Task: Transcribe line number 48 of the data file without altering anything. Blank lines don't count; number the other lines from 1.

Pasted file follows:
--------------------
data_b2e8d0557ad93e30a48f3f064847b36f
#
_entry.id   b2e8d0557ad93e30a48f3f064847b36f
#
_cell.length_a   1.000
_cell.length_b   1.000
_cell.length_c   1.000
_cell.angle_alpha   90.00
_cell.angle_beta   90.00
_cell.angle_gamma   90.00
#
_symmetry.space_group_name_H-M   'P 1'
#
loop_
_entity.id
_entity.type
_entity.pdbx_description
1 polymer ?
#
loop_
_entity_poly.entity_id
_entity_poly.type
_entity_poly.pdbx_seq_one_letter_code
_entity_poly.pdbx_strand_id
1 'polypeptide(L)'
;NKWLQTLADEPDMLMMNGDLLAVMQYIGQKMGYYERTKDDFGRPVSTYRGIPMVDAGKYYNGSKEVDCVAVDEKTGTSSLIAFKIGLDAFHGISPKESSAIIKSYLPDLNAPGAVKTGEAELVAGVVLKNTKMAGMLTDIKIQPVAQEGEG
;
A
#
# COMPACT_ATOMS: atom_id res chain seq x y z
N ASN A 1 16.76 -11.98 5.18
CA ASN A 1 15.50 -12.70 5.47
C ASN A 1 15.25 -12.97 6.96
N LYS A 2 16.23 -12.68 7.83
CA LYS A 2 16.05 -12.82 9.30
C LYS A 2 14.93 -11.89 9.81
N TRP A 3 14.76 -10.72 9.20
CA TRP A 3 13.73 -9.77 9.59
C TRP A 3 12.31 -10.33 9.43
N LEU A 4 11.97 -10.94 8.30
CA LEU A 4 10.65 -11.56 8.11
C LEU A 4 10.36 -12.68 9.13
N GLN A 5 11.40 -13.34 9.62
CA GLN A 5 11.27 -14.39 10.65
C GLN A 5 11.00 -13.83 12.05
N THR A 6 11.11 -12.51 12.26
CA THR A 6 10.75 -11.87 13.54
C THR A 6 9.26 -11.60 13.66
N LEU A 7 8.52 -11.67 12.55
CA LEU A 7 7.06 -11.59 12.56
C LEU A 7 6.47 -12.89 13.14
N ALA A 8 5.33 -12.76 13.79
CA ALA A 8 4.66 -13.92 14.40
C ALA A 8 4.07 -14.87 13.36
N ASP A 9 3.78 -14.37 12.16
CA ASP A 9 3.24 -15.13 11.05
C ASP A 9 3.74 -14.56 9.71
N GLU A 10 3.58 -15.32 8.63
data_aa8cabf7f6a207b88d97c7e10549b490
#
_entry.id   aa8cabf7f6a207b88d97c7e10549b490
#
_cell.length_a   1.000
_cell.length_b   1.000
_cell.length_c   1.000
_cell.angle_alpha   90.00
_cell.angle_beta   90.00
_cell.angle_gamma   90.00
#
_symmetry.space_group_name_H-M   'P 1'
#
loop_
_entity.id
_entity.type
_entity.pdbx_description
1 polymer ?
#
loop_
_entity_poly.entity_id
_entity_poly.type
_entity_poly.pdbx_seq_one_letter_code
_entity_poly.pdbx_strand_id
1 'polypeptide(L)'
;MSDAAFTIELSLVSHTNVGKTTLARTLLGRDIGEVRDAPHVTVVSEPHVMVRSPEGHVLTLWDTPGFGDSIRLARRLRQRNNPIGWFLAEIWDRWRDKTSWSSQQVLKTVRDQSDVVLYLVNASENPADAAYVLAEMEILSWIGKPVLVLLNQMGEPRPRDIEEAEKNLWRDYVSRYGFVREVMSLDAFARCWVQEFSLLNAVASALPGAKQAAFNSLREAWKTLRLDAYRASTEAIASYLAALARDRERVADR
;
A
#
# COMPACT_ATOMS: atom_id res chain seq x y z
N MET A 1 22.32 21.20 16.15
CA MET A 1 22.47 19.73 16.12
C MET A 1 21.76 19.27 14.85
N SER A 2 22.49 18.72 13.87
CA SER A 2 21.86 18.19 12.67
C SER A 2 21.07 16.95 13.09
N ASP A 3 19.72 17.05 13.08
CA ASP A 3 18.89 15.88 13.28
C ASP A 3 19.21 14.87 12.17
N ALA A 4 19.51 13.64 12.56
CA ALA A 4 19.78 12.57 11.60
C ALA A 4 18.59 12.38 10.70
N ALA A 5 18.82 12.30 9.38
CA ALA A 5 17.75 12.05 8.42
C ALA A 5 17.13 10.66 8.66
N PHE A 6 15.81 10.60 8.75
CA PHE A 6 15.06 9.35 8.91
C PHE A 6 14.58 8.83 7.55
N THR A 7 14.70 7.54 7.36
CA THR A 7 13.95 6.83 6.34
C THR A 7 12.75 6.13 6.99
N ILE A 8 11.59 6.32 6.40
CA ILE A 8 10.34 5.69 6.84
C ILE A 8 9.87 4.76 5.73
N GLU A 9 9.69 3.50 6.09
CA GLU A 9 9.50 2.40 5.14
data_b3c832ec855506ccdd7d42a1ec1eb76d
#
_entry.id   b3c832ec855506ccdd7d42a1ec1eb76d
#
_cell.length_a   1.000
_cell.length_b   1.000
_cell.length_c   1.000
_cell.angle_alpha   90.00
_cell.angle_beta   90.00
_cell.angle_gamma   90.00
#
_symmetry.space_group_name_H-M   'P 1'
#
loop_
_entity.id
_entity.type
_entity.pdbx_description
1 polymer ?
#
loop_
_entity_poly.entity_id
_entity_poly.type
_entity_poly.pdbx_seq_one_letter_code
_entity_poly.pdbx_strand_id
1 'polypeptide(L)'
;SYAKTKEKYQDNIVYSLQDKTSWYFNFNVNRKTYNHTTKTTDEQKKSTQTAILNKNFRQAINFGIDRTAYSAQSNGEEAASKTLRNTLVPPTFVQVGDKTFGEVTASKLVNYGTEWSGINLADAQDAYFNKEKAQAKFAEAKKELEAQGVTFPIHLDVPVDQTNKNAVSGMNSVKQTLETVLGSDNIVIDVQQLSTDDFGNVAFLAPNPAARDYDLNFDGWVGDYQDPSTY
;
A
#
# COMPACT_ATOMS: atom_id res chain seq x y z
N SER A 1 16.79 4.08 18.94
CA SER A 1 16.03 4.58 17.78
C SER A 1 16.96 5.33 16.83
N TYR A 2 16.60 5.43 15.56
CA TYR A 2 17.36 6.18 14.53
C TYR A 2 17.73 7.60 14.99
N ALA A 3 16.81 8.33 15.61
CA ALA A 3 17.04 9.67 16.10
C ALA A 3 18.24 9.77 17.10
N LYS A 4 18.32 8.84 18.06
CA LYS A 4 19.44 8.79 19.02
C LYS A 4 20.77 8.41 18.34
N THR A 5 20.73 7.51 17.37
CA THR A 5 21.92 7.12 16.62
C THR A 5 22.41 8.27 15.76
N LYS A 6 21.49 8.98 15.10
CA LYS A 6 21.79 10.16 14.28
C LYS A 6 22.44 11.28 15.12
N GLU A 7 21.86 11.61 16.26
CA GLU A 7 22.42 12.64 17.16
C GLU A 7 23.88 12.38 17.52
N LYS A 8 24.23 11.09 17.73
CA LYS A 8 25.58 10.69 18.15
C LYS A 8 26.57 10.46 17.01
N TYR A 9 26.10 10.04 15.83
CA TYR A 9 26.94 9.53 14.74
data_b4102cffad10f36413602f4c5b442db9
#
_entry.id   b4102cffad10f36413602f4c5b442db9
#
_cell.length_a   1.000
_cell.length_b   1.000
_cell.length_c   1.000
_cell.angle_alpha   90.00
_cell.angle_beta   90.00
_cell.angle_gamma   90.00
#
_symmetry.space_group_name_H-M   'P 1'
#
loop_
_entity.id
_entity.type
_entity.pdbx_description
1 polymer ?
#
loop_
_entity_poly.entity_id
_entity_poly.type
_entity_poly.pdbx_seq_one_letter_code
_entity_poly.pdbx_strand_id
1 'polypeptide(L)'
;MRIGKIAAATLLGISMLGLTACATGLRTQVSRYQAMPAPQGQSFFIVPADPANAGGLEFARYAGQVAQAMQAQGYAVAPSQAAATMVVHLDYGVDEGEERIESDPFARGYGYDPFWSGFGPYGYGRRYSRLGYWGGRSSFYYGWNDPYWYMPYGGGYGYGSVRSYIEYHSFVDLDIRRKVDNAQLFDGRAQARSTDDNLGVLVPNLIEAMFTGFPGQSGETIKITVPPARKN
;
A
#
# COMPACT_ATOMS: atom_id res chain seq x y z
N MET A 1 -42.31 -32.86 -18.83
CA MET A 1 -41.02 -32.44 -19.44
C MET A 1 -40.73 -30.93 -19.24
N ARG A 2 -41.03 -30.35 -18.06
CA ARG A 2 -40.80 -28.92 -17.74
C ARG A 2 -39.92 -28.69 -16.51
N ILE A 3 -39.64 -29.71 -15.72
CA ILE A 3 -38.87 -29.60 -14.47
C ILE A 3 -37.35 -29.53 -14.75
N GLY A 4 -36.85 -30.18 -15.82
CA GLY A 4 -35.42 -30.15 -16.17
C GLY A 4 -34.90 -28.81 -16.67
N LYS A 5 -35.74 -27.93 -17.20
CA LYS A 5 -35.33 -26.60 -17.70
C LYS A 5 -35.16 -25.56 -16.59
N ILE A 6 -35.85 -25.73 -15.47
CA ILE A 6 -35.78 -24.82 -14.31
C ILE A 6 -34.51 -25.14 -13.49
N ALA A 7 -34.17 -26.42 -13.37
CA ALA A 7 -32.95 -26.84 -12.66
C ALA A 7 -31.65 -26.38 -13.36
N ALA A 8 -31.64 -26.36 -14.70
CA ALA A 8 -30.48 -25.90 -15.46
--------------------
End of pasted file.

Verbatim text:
C THR A 6 9.26 -11.60 13.66